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Discussion Starter · #1 ·
This has happened to me three times now and the last time I was at the dealer they said they looked at everything and it was fine. Looks like I have to create the problem again and then drive there. Heres the issue. After around 2-3 hours of having the AC running its almost like its freezing up on me. It slowly starts to blow less and less cold air, like the fan speed is dropping or something. When I crank the air it doesn't have nearly the power that it normally does and eventually the air hardly blows at all and it gets warm. Yesterday I turned the AC off for about 10 minutes and then turned it back on and it blew hard and cold. When I got home and parked it was condensating and had water like a steady stream coming out from under which makes me think it may have froze up. Any thoughts on this one???
 

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Have you checked to make sure the cabin filter isn't clogged? Mine looked pretty darned bad at only 22k miles.
 

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Discussion Starter · #3 ·
That was my first thought and that's why I changed it out. It wasn't terrible at all really but I swapped it out anyways just to be sure.
 

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Definitely sounds like freezeup from your description. This has not been a commonly reported problem here, compressor failures have been the more typical AC issue.
You may have an improper charge level although I'd think the dealer would have found that when they checked it.
Other possibilities are blocked airflow through the condenser (check for leaves or other debris) or a problem with the thermostatic cycling of the compressor. I doubt the evaporator drain is clogged if you see water coming out.
 

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This has happened to me three times now and the last time I was at the dealer they said they looked at everything and it was fine. Looks like I have to create the problem again and then drive there. Heres the issue. After around 2-3 hours of having the AC running its almost like its freezing up on me. It slowly starts to blow less and less cold air, like the fan speed is dropping or something. When I crank the air it doesn't have nearly the power that it normally does and eventually the air hardly blows at all and it gets warm. Yesterday I turned the AC off for about 10 minutes and then turned it back on and it blew hard and cold. When I got home and parked it was condensating and had water like a steady stream coming out from under which makes me think it may have froze up. Any thoughts on this one???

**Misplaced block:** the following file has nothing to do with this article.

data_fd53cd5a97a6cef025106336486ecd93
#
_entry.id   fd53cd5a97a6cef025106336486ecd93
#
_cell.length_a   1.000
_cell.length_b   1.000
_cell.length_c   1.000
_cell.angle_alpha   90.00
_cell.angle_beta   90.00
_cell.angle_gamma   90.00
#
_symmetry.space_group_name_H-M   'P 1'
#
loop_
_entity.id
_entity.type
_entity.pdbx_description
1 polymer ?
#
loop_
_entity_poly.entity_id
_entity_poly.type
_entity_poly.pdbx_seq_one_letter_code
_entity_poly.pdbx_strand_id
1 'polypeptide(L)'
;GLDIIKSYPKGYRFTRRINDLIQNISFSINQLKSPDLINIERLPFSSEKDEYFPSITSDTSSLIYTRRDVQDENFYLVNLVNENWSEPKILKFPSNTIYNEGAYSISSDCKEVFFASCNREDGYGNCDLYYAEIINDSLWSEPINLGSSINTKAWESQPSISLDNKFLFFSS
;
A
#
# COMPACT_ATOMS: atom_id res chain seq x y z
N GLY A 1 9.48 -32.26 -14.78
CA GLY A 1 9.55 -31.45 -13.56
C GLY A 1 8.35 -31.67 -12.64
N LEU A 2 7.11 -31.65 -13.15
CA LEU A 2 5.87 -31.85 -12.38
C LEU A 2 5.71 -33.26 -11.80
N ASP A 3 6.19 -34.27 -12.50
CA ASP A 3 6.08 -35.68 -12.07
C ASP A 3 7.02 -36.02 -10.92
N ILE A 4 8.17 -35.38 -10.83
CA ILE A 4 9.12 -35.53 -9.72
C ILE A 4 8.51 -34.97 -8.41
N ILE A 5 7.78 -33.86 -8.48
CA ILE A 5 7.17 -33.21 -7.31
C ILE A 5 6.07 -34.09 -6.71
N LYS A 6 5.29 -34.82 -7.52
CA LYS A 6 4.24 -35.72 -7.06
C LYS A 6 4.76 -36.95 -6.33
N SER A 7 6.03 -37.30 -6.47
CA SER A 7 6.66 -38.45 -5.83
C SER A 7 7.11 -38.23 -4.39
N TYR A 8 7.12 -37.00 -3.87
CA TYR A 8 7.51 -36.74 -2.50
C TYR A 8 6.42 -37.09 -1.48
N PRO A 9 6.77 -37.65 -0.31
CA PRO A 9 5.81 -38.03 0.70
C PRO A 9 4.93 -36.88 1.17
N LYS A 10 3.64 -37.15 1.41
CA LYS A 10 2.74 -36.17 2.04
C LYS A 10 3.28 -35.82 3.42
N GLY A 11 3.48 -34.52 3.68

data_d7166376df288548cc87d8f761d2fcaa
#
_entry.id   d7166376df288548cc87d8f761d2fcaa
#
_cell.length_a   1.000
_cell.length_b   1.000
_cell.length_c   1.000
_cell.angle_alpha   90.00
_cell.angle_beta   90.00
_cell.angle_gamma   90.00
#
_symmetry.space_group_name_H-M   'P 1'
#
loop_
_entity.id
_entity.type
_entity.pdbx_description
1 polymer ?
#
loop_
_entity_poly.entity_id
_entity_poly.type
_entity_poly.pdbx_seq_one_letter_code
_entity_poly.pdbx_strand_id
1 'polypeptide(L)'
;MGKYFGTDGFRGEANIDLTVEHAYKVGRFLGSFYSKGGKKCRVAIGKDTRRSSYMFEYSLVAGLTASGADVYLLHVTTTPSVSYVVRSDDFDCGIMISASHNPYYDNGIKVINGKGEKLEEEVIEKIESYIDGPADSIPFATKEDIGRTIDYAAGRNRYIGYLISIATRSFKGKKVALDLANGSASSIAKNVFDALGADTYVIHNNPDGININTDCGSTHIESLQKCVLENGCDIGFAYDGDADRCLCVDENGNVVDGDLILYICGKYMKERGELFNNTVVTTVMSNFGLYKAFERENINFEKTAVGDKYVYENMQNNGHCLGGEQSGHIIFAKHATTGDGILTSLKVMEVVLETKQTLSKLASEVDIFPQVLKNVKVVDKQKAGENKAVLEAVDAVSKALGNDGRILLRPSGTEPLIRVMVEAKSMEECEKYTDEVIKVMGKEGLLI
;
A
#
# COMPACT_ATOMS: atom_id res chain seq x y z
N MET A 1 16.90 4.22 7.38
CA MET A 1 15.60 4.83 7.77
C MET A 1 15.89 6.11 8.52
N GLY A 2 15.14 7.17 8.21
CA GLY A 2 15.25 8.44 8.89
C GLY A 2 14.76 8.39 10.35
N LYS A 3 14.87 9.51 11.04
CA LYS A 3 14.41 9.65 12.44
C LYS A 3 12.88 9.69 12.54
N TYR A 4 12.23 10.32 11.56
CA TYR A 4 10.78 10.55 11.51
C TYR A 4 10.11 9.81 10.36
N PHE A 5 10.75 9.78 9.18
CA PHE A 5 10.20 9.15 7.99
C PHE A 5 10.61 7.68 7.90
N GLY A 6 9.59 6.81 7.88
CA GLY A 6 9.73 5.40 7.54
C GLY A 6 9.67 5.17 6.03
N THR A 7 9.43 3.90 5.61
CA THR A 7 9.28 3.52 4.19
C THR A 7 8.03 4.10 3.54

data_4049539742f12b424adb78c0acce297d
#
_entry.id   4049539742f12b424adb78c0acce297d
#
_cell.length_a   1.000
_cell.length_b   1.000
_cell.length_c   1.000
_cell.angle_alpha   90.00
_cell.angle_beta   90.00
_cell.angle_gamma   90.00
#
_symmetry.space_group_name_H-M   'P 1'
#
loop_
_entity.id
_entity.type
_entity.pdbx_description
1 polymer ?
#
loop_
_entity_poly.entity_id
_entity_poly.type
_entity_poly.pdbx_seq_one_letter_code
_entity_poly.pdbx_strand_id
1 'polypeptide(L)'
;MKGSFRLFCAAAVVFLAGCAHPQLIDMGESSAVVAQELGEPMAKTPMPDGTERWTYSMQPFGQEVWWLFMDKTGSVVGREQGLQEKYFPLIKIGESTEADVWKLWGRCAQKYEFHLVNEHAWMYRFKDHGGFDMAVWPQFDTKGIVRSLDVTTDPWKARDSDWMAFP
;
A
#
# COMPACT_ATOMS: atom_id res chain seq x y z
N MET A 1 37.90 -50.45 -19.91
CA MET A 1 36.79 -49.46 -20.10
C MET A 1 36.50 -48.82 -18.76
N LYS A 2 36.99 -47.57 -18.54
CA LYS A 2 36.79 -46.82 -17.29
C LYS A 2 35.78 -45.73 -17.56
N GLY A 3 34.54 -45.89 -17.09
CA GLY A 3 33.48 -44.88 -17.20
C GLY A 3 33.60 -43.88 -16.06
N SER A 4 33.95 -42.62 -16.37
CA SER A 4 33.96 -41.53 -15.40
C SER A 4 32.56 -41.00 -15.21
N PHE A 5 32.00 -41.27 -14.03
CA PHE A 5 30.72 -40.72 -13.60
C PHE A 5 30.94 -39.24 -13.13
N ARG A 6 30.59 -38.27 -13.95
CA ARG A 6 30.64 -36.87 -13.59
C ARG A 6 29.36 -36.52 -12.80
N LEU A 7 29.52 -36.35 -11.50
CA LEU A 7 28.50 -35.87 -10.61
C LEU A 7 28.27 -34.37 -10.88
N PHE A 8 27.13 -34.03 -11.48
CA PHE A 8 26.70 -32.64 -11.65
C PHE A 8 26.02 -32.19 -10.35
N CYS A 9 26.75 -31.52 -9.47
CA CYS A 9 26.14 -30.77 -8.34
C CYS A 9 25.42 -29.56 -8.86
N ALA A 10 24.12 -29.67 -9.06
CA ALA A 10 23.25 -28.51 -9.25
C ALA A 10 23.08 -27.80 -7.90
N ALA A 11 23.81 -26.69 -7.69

The evap temp sensor could be acting up as well. I'd ask if they checked it, and what the specs were that they found.
 

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This has happened to me three times now and the last time I was at the dealer they said they looked at everything and it was fine. Looks like I have to create the problem again and then drive there. Heres the issue. After around 2-3 hours of having the AC running its almost like its freezing up on me. It slowly starts to blow less and less cold air, like the fan speed is dropping or something. When I crank the air it doesn't have nearly the power that it normally does and eventually the air hardly blows at all and it gets warm. Yesterday I turned the AC off for about 10 minutes and then turned it back on and it blew hard and cold. When I got home and parked it was condensating and had water like a steady stream coming out from under which makes me think it may have froze up. Any thoughts on this one???
Do you notice the a/c failing when at idle? Or driving?
 

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Fox-- had nailed it. Your coil is freezing up: condensate from the moisture in the air is forming on the coil just as it should-- then it should drain away and the air blowing through the coil is cooled. But when the coil gets too cold it freezes on the coil and can't drain; after a while the coil is covered in ice and blocks air flow-- it's not the fan-- it's the fact that the proper amount of air can not pass thru the coil because of the ice.. If you shut the AC off the ice will soon melt-- then turn it back on and it seems to work well . . . for a while. This is why the dealer does not "see" the problem-- as you said it take a couple of hours.

As others have mentioned, it could be a bad sensor, control valve, or it needs addition refrigerant.

The same thing happens to home AC systems-- usually because they need refrigerant charging.
 

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Discussion Starter · #8 ·
I'm glad that you guys seem to confirm what I thought. And thanks for the recommendations on what I should tell them to look for. It only seems to happen when I'm driving. It happened after the three hour drive coming home from bringing my son to college. Ill update ya when I can get an appointment and see what they say.

Devin
 
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